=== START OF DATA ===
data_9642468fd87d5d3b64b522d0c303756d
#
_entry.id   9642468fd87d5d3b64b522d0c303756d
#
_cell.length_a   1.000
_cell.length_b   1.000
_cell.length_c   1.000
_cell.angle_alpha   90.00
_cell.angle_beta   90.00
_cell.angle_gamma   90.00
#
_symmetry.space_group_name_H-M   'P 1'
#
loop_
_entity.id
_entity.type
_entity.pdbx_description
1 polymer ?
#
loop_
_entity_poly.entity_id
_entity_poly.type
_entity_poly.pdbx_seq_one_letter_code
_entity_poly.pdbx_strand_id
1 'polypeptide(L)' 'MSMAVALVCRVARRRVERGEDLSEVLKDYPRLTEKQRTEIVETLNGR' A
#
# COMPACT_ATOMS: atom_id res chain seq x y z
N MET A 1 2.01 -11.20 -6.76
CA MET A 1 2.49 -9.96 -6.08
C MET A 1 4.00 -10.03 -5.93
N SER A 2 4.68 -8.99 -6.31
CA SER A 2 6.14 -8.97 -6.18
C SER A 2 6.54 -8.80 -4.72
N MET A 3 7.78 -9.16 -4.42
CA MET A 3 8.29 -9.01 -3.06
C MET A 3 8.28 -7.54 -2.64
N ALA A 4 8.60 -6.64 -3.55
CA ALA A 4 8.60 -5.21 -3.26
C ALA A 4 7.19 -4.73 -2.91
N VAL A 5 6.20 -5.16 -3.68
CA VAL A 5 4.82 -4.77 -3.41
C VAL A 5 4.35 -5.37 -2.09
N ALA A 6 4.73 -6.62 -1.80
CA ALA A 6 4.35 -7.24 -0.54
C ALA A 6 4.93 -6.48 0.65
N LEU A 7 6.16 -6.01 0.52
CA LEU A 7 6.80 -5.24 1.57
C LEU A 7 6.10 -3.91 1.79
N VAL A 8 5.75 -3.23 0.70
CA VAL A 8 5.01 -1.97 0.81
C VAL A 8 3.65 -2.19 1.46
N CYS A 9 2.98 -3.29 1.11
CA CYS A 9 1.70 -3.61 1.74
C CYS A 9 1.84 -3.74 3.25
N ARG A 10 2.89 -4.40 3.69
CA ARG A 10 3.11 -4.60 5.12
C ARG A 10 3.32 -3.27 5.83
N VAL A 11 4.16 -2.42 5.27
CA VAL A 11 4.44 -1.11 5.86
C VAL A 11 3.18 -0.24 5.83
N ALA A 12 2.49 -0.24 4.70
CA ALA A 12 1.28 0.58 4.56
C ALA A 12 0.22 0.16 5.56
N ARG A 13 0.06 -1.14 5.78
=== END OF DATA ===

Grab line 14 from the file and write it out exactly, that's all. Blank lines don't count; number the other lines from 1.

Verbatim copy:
loop_